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Fair Proceedings and Witness Protection Critical for Improving Minority Rights

April 19, 2011

A still shot from a video showing the assault of Ahmadiyah muslims by a group of
assailants in Banten province in Western Java on Sunday, January 6. Source: Pri
vateFor the Cikeusik trial to be a step toward ending religious violence in Indo
nesia, the police need to ensure the security of everyone in the courtroom. Witn
esses brave enough to testify, as well as judges and prosecutors, should not hav
e to face intimidation.
Elaine Pearson, deputy Asia director at Human Rights Watch
UPDATE: The opening of the trial has now been postponed to April 26.
(New York) - Indonesian authorities should ensure the safety of all those attend
ing the trial of 11 men charged in the deadly February 2011 attacks on the Ahmad
iyah community in the village of Cikeusik in western Java, Human Rights Watch sa
id today. Human Rights Watch said that the trial, which begins April 21, in Sera
ng district, Banten province, can help reduce anti-Ahmadiyah violence in the cou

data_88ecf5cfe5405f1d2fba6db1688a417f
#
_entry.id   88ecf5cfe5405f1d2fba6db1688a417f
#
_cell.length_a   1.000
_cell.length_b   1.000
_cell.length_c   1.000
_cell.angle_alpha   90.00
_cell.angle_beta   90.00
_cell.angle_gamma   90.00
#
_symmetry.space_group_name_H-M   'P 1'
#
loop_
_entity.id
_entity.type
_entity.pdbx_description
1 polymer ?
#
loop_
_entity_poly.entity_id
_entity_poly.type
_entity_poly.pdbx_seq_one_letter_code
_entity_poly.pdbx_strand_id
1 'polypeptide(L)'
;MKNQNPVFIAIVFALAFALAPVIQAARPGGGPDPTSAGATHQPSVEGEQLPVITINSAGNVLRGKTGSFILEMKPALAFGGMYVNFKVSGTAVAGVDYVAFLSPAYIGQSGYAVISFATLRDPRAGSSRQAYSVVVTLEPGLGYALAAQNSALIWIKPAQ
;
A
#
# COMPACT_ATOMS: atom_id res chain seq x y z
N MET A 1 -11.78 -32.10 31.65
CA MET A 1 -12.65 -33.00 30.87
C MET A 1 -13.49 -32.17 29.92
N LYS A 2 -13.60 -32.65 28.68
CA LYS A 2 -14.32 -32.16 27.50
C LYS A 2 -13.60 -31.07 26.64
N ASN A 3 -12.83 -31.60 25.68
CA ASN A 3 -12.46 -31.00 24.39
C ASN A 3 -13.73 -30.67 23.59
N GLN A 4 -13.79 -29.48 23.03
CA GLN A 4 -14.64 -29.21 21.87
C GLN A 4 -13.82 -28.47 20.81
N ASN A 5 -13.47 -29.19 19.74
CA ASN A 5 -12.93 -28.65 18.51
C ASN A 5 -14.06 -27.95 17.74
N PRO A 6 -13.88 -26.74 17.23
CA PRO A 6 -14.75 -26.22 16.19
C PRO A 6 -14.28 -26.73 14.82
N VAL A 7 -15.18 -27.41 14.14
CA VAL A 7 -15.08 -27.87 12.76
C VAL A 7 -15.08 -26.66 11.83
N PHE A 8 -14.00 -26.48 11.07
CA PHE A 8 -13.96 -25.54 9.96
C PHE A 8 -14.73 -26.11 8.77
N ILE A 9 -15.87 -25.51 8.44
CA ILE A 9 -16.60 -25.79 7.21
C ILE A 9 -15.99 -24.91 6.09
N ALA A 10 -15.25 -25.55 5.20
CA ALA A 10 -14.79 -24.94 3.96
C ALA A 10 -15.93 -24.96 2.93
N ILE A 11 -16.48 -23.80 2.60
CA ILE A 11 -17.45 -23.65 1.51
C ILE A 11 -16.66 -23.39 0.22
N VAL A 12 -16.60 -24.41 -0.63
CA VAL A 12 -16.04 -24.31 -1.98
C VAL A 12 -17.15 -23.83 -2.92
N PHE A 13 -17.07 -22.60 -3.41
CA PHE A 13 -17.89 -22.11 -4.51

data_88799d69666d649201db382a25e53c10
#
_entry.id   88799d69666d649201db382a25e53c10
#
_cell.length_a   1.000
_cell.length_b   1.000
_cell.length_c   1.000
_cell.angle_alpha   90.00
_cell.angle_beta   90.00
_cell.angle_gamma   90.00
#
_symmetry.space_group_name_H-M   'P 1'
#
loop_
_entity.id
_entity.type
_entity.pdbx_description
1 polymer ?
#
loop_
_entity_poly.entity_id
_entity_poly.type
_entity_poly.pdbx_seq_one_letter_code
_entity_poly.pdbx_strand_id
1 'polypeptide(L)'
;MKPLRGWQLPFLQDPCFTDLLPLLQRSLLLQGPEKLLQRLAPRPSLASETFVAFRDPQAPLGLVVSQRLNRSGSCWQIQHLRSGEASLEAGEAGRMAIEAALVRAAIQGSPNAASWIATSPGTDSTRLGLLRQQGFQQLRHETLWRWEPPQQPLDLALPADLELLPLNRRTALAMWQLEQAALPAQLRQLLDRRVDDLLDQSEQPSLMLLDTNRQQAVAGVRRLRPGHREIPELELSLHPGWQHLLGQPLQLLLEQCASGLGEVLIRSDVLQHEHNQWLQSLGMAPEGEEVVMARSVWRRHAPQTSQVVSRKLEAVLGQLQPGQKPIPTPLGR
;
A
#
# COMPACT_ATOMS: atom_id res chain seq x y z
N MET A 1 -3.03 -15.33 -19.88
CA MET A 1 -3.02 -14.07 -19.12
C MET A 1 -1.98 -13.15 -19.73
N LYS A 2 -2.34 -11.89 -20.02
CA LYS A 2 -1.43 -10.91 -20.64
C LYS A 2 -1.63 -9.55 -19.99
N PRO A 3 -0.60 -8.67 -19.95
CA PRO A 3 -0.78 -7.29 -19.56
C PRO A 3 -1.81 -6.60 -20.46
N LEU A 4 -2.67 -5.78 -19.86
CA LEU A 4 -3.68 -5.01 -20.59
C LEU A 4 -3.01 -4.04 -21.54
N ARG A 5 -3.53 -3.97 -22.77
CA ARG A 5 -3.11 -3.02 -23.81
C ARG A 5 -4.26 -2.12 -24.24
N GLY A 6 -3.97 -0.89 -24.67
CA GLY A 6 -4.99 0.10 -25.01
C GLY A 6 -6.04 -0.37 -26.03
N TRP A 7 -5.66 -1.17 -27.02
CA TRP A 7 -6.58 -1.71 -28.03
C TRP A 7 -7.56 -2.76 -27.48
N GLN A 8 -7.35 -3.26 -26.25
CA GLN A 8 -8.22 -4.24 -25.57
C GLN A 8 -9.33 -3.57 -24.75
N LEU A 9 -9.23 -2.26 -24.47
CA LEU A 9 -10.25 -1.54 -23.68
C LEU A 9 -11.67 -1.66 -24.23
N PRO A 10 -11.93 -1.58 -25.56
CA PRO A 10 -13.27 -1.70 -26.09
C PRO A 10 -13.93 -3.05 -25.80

ntry if it meets international fair trial standards and provides full protection
for victims, witnesses, and court officials.
Longstanding impunity for religious violence in Indonesia has fostered larger an
d more brutal attacks by Islamist militants against religious minorities, and ma
y have contributed to an April 15 suicide bombing of a police mosque in Cirebon,
West Java province, Human Rights Watch said.
“For the Cikeusik trial to be a step toward ending religious violence in Indonesia
, the police need to ensure the security of everyone in the courtroom,” said Elain
e Pearson, deputy Asia director at Human Rights Watch. “Witnesses brave enough to
testify, as well as judges and prosecutors, should not have to face intimidation
On February 6, a mob of about 1,500 people attacked 21 members of the Ahmadiyah
religious community in Cikeusik, in Banten province, killing three people and se
riously wounding five others. About 30 police officers were present but did litt